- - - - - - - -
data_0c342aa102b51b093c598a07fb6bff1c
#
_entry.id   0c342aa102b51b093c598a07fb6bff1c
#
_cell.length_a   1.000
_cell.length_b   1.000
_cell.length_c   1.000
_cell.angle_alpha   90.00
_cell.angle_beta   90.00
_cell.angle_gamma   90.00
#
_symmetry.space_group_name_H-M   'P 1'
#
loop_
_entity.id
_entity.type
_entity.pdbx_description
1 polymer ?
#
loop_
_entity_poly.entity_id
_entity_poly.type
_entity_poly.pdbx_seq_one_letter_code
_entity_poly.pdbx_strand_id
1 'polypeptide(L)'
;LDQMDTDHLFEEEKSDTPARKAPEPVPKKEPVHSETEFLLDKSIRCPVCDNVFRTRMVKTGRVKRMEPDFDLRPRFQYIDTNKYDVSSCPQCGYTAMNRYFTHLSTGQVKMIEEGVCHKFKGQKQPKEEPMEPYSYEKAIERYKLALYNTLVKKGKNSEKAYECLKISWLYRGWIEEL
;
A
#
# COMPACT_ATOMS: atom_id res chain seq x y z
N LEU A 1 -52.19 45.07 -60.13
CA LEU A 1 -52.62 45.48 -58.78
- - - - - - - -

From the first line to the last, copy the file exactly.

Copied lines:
data_0c342aa102b51b093c598a07fb6bff1c
#
_entry.id   0c342aa102b51b093c598a07fb6bff1c
#
_cell.length_a   1.000
_cell.length_b   1.000
_cell.length_c   1.000
_cell.angle_alpha   90.00
_cell.angle_beta   90.00
_cell.angle_gamma   90.00
#
_symmetry.space_group_name_H-M   'P 1'
#
loop_
_entity.id
_entity.type
_entity.pdbx_description
1 polymer ?
#
loop_
_entity_poly.entity_id
_entity_poly.type
_entity_poly.pdbx_seq_one_letter_code
_entity_poly.pdbx_strand_id
1 'polypeptide(L)'
;LDQMDTDHLFEEEKSDTPARKAPEPVPKKEPVHSETEFLLDKSIRCPVCDNVFRTRMVKTGRVKRMEPDFDLRPRFQYIDTNKYDVSSCPQCGYTAMNRYFTHLSTGQVKMIEEGVCHKFKGQKQPKEEPMEPYSYEKAIERYKLALYNTLVKKGKNSEKAYECLKISWLYRGWIEEL
;
A
#
# COMPACT_ATOMS: atom_id res chain seq x y z
N LEU A 1 -52.19 45.07 -60.13
CA LEU A 1 -52.62 45.48 -58.78